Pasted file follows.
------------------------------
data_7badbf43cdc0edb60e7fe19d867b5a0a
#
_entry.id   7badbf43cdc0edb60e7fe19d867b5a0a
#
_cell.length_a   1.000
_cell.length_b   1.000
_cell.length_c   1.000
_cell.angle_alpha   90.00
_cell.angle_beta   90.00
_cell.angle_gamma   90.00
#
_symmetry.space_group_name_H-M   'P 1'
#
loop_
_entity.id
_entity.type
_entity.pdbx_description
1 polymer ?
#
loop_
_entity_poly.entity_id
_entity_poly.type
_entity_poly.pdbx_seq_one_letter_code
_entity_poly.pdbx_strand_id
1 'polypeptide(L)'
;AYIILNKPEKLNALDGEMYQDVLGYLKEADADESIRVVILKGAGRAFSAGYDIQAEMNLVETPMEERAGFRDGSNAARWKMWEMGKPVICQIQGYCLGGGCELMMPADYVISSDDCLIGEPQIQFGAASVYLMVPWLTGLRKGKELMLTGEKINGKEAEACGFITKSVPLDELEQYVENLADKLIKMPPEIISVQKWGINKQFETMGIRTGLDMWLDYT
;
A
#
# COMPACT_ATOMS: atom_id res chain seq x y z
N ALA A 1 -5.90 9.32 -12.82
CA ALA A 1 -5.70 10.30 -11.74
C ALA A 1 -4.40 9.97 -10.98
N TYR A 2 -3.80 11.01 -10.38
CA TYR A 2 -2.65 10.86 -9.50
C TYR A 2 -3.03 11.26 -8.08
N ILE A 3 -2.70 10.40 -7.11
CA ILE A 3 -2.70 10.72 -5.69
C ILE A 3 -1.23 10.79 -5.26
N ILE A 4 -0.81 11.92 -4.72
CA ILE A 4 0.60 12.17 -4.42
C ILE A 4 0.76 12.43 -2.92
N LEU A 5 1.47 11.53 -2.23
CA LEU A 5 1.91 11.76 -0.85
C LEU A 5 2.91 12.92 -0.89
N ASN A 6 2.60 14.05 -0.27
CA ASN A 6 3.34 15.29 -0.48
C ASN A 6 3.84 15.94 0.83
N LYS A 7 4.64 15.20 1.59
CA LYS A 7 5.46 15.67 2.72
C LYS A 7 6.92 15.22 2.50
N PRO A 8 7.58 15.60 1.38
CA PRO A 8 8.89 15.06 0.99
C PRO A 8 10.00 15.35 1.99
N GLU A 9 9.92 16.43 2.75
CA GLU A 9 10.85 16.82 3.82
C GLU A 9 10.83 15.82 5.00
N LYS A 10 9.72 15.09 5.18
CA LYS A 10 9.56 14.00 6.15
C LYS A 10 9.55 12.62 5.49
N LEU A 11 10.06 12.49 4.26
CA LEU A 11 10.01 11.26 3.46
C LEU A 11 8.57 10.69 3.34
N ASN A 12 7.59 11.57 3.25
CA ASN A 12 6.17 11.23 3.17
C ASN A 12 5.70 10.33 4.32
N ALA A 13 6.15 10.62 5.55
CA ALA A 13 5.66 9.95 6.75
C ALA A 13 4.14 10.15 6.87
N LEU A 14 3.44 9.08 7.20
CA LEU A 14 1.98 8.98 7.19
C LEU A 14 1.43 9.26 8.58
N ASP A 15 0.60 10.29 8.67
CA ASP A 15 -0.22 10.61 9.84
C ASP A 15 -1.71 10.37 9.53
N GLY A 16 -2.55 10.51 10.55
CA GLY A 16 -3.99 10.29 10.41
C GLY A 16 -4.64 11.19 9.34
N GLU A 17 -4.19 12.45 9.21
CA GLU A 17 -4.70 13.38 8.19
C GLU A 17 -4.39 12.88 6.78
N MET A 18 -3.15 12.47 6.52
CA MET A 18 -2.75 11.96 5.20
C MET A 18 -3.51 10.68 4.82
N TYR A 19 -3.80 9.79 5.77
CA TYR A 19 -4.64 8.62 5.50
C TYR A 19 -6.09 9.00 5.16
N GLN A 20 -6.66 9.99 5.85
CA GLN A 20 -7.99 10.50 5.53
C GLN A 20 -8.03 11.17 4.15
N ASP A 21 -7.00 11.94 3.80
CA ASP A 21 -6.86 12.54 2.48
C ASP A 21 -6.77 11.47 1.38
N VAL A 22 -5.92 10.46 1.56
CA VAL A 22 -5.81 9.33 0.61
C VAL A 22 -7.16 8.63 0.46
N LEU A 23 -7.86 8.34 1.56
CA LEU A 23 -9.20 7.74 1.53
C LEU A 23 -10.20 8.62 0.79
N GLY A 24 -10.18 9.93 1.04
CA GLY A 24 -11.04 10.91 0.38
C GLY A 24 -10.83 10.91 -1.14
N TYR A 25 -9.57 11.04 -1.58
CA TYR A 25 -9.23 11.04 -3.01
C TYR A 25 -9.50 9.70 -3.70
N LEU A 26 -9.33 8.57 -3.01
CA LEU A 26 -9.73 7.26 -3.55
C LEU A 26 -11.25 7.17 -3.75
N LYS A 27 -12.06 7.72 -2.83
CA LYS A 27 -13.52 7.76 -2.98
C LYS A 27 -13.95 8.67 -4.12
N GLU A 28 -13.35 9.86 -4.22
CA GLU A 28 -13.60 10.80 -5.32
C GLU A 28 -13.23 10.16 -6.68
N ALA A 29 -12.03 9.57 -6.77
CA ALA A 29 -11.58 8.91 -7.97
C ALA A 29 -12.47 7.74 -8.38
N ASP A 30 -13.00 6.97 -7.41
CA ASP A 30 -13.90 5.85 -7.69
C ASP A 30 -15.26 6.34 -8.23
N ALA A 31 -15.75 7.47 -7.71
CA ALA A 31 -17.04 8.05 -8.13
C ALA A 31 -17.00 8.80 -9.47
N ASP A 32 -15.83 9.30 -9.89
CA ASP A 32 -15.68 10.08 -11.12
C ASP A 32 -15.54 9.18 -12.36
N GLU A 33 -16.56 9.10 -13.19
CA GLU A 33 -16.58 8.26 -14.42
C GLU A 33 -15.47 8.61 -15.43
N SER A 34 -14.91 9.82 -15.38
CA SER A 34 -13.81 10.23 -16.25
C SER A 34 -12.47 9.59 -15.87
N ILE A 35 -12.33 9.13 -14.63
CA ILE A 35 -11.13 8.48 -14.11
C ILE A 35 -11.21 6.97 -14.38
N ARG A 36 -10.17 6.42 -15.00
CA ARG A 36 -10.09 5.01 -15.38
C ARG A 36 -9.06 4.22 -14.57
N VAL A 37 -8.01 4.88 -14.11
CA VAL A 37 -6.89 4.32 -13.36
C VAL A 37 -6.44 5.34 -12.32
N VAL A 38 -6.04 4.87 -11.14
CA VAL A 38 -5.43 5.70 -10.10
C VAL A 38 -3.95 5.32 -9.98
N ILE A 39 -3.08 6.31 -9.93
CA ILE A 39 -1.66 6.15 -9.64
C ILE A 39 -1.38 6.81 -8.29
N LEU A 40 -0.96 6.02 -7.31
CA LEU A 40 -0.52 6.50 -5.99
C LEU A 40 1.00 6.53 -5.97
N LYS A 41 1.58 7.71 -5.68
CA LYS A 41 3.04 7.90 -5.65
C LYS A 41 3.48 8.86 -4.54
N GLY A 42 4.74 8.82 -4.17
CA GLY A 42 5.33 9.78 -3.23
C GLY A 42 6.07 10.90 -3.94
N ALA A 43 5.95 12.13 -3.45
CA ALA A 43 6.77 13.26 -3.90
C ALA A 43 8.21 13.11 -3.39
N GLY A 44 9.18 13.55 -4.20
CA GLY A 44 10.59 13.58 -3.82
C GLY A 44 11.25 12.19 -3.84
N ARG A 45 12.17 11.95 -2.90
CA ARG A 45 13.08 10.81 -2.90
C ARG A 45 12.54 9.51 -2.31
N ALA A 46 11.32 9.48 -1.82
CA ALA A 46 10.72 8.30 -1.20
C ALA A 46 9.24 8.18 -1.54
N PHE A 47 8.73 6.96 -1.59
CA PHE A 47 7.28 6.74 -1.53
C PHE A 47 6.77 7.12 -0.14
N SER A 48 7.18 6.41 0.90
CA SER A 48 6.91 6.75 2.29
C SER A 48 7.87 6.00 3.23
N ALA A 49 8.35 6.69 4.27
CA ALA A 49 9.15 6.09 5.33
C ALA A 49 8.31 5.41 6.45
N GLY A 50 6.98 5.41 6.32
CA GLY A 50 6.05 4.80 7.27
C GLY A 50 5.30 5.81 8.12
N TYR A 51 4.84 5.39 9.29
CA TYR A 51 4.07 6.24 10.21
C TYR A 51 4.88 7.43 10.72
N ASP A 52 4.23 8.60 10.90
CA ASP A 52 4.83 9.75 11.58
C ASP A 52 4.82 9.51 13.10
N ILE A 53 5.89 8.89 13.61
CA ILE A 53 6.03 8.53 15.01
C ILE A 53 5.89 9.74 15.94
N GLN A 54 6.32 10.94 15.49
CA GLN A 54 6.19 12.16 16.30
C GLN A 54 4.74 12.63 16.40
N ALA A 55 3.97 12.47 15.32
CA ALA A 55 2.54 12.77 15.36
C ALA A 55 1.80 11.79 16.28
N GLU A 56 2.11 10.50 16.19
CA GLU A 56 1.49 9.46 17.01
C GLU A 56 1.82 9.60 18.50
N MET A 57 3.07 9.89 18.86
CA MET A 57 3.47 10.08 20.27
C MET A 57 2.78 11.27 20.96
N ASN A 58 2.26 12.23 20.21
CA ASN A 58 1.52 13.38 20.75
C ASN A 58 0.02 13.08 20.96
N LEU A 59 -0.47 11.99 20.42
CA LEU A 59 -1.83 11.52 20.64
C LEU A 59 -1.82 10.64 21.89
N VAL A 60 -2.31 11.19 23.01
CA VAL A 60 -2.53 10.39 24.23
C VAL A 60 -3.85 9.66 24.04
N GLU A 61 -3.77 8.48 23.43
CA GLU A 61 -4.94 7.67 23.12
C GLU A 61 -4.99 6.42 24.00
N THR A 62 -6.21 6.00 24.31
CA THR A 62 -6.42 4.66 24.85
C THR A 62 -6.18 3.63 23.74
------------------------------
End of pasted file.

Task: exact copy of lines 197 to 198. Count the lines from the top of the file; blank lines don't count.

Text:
CA GLU A 56 1.49 9.46 17.01
C GLU A 56 1.82 9.60 18.50